All categories
Featured selections
Trade Assurance
Buyer Central
Help Center
Get the app
Become a supplier

About products and suppliers

Petoskey Stones: A Gemstone Enthusiast's Guide

Renowned for their unique patterns and historical significance, Petoskey stones are a fascinating subject for collectors and jewelry makers alike. These fossilized coral pieces, predominantly found in Michigan, USA, are not only aesthetically pleasing but also carry a rich geological backstory. This guide delves into the various aspects of Petoskey stones, from their natural form as petoskey stone unpolished to their more lustrous counterpart, the polished petoskey stone.

Understanding Petoskey Stones

Petoskey stones are a variety of fossilized coral, specifically Hexagonaria percarinata, which lived in the warm, shallow seas that covered Michigan during the Devonian period, about 350 million years ago. These stones are characterized by their distinctive hexagonal patterns, which become more pronounced when wet or polished. Collectors may find a range of variations, including the pink petoskey stone and the green petoskey stone, each offering a unique hue to this natural wonder.

The Diversity of Petoskey Stones

The allure of Petoskey stones extends beyond their typical gray or brown shades. The blue petoskey stone is a rarer find, sought after for its unusual coloration. For those interested in the textural and color variations of these stones, the petoskey stone coral type provides insight into the ancient coral beds that these stones originated from. Collectors and enthusiasts may also encounter large specimens, aptly named big petoskey stone or large petoskey stone, which are particularly prized for their display-worthy size and presence.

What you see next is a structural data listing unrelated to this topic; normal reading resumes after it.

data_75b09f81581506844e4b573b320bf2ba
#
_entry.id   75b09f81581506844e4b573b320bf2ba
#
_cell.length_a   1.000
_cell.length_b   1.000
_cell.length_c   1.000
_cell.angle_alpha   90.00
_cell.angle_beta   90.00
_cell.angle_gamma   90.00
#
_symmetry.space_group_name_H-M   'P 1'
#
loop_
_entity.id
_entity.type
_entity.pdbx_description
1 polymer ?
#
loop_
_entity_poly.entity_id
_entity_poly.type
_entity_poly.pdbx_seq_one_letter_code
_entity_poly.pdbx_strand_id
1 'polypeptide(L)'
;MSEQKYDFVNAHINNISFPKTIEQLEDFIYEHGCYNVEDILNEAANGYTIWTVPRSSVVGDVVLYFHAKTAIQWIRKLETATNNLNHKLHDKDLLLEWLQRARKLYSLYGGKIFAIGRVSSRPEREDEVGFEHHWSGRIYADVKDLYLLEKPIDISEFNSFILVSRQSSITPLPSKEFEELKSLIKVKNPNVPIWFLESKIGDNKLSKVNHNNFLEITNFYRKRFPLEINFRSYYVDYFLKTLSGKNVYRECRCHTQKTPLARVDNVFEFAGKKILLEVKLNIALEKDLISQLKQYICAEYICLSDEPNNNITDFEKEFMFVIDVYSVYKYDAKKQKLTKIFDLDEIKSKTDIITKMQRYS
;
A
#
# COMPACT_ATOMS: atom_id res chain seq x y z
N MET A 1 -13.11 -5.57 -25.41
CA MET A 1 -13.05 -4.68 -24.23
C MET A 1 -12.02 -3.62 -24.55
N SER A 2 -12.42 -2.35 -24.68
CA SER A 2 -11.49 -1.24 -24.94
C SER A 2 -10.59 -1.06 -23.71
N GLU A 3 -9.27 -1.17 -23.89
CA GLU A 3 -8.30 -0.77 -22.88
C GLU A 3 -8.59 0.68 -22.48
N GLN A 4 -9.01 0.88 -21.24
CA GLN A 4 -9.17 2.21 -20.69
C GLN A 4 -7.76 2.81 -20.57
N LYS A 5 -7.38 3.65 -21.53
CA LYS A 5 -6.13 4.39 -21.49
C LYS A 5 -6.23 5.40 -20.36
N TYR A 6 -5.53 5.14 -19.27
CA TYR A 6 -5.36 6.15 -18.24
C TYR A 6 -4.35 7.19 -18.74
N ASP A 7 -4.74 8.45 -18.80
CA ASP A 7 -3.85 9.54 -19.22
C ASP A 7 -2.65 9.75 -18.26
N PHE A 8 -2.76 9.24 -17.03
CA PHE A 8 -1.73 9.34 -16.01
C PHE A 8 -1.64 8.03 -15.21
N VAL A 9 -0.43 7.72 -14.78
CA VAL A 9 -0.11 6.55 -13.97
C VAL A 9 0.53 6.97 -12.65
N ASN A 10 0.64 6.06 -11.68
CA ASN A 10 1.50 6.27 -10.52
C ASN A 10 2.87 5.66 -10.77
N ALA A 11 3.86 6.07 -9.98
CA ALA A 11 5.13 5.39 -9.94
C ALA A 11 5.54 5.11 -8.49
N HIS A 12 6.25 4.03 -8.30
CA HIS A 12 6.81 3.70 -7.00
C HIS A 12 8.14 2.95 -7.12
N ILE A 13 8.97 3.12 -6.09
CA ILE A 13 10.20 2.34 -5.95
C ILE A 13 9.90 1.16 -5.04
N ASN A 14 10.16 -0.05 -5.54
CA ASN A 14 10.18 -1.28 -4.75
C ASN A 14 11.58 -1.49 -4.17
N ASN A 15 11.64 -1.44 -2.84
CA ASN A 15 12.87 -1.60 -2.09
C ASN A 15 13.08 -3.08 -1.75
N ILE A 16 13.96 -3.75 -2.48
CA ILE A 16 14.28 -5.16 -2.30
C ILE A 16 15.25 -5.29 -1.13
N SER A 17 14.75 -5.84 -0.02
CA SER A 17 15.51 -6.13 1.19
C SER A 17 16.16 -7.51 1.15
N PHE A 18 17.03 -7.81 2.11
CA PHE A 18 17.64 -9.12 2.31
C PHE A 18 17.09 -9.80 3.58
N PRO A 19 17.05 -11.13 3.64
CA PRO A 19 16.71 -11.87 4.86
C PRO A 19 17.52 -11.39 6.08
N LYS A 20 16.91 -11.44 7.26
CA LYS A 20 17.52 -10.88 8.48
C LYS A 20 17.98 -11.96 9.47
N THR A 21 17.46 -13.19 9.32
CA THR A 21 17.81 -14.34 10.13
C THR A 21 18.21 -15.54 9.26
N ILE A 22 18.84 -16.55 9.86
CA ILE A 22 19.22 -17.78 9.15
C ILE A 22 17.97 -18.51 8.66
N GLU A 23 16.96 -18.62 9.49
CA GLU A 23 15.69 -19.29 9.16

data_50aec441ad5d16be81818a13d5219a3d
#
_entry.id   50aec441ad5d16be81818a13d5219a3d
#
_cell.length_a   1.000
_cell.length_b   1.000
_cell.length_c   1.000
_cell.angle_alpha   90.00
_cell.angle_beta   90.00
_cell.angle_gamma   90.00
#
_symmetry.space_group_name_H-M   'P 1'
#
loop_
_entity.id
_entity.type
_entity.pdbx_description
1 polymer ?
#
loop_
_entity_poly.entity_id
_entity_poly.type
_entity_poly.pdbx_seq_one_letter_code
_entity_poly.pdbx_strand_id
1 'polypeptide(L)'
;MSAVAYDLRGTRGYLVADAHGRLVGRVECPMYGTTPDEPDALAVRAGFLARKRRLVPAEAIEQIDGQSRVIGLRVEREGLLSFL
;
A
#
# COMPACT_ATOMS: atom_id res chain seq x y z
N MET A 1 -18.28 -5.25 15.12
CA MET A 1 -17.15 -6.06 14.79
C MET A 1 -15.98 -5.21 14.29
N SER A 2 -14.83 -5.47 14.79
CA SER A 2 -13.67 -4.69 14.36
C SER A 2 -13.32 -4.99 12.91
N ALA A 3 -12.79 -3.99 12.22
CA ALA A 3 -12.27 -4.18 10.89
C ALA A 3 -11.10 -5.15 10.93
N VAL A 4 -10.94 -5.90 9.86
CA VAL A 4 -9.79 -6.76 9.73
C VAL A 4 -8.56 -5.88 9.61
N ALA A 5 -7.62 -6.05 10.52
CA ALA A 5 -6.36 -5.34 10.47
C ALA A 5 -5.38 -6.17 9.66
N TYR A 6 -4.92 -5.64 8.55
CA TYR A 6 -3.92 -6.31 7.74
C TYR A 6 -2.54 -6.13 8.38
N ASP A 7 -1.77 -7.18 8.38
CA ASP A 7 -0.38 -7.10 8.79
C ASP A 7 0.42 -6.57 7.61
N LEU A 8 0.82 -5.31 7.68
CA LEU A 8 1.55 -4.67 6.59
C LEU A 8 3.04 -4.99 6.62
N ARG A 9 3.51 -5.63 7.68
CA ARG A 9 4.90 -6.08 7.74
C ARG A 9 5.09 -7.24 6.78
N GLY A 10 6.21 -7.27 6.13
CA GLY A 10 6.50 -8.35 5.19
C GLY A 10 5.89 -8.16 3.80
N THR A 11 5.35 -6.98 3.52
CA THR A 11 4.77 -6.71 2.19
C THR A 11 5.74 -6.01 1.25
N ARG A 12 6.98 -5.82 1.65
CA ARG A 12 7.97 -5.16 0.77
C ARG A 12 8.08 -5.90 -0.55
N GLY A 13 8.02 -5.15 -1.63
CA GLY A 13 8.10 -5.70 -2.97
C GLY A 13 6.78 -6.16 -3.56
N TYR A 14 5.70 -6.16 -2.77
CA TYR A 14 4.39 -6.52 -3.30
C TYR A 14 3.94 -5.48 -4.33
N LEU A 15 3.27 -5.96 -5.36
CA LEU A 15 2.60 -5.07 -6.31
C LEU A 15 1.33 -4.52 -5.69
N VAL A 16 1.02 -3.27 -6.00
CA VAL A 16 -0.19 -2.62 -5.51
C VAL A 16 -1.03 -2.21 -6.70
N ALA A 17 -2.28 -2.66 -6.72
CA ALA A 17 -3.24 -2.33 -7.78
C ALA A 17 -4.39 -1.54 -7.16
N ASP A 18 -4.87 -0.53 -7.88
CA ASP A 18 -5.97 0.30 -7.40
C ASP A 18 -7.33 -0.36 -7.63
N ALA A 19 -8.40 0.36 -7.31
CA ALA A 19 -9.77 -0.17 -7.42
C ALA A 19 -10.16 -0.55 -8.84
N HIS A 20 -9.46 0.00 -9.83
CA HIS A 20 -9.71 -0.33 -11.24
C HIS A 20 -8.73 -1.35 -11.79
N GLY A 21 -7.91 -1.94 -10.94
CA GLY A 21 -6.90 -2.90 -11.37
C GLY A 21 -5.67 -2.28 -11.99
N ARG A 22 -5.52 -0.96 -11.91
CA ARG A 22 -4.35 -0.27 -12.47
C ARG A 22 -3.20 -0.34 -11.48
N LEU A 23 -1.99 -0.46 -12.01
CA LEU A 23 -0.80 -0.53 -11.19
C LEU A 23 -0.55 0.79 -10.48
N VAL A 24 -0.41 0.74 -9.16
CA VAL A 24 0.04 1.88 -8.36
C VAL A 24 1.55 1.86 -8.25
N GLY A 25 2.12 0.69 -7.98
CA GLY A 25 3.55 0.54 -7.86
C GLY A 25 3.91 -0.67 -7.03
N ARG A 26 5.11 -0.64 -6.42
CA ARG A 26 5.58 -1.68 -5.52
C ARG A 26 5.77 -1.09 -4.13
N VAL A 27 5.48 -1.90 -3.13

Applications and Craftsmanship

While Petoskey stones can be appreciated in their raw form as raw petoskey stone, they are often transformed through processes like tumbling. The rock tumbler petoskey stones method polishes these gems to reveal their hidden beauty, making them ideal for creating petoskey stone necklaces and other jewelry pieces. The art of tumbling petoskey stones is a meticulous one, gradually bringing out the stone's luster and pattern through repeated abrasion and polishing.

Collecting and Valuation

As with all gemstones, the valuation of Petoskey stones is influenced by several factors. The clarity of the stone's pattern, its overall condition, and color depth play significant roles. Collectors often seek out specimens like the petoskey stone fossil, which not only serve as beautiful ornaments but also as tangible connections to Earth's distant past. The intrinsic value of these stones may increase over time, making them a noteworthy consideration for those looking to expand their collections.


Petoskey stones, with their rich history and unique appearance, offer a captivating glimpse into the ancient world. Whether in the form of jewelry or as part of a geological collection, these stones are a testament to nature's artistry. As enthusiasts seek out the perfect piece, the journey from the unpolished to the polished, from the raw to the refined, is as rewarding as the treasures they uncover.